Loot Rascals

Loot Rascals Review

Did Noel Fielding make a turn-based strategy game?

A.J. Maciejewski

Reviewed by playing a PlayStation 4 on

ESRB Everyone 10+ rating

It's hard not to love kooky off-the-wall British humour. Loot Rascals is one of the strangest and funniest games that I've ever played but does it combine turn-based strategy and puzzle elements well or are you better off in the hands of The Thing Below?

Loot Rascals screenshot 1
Dome sweet dome...

You play Loot Rascals as a space repairman who's on a mission to fix Big Barry, a robot with the job of creating a theme park on a foreign planet. On the way to help him out, our hero and his companion with a teapot head find that an unexpected moon is in the way. Before crash-landing, they see poor helpless Barry in disarray on its surface. So, it's up to them to survive and reclaim their robotic buddy. However, this moon is infested with monsters and ruled by an ominous creature known as The Thing Below. Thankfully, this thing wants to eradicate monsters so it regenerates the hero whenever he bites the dust. It's such a ridiculous premise for a game and it made me laugh out loud while watching the opening scenes. The goofy retro cartoon visual style, unorthodox voice acting, and absurd premise make it quite an enjoyable game to watch.

Besides the unique visuals and humour, I enjoyed the groovy adaptive soundtrack immensely. Most indie games with adaptive music don't implement it well but Loot Rascals does so masterfully with additional instruments fading in whenever you're confronting an enemy and dissolving once they're defeated. It's smooth stuff that adds a layer of immersion to the audio.

Loot Rascals screenshot 2
Looks like I'm having fried aliens for dinner

In order to rescue Barry, you have to progress through five areas without dying which is a lot more difficult than it sounds. As you move between hexagons, time advances and enemies take a step as well which makes it similar to a Mystery Dungeon game. However, a few elements make for a unique dynamic. First of all, there's a day/night cycle. Some enemies attack first in the day while others are more ferocious at night. Therefore, you have to time when to confront foes in order to avoid taking a hit. There are a couple of complexities to take advantage of as well such as decompiling cards to earn tokens and using skills to harm multiple enemies or heal your hero. Your inventory consists of cards that you carefully equip to maximize their effectiveness. Placing a card next to other cards or in certain positions may make them more powerful so optimizing the puzzle-oriented inventory can be quite a rewarding endeavor.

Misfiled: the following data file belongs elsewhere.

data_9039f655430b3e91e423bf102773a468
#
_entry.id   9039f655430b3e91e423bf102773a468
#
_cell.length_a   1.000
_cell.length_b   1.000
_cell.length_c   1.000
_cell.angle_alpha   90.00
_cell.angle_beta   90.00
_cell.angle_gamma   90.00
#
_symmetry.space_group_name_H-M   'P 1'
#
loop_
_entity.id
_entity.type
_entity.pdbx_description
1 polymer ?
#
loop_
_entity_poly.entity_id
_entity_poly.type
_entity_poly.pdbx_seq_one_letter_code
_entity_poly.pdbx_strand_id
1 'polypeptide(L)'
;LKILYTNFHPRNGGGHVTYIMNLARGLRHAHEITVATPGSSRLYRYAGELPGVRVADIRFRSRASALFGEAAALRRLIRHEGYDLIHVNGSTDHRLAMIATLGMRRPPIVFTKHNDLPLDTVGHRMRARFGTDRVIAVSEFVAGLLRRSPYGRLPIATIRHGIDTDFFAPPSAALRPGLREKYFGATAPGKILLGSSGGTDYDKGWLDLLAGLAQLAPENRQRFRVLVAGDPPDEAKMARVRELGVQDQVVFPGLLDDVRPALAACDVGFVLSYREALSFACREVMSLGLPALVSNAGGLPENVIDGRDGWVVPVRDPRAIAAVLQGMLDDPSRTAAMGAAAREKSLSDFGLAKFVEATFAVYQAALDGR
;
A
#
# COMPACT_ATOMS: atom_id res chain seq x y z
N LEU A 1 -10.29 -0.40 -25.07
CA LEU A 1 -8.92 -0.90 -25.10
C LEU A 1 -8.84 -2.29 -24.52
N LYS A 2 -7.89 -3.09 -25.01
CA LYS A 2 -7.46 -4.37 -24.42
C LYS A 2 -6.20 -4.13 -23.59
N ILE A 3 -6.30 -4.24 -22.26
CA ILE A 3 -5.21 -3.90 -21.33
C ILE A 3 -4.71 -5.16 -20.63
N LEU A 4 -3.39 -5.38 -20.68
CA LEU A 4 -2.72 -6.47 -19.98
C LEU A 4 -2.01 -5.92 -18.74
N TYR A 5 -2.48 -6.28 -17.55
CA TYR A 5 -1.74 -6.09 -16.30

My main complaint with Loot Rascals is that the gameplay is quite simple which makes it feel tedious much sooner than you'd want it to. After a dozen or so attempts, equipping cards and dispatching monsters ends up feeling like a chore. There are two primary contributing factors to this. The first is that there is almost no permanent progression. Whereas other roguelikes give you incentive to keep going, you basically have to start Loot Rascals from scratch every time you perish. There is a mailbox where you can send cards to yourself but it doesn't really help much. Finally, luck plays more of a role than most roguelikes as you may be confronted with a cluster of tough foes that are nearly impossible to emerge unscathed from. Once you see an exit guarded by a handful of over-levelled enemies, you may as well throw in the towel. In the end, these easily remedied components make Loot Rascals far less enjoyable than it could be.

Loot Rascals screenshot 3
Take your stinking paws off my cards, you damn dirty alien!

Loot Rascals is a delightful yet frustrating experience. If it were a TV show then I'd watch it but as a game, it simply doesn't live up to other roguelikes. That being said, I'm looking forward to Hollow Ponds' future titles as they're clearly capable developers.

  • + Zany humour is a blast to watch unfold
  • + Interesting combination of turn-based gameplay and puzzle elements
  • + Groovy adaptive soundtrack
  • - Gameplay gets monotonous quite fast
  • - Lack of permanent progression makes the journey less satisfying than it could be
  • - Success relies far too much on luck
6.9 out of 10
Gameplay video for Loot Rascals 7:12
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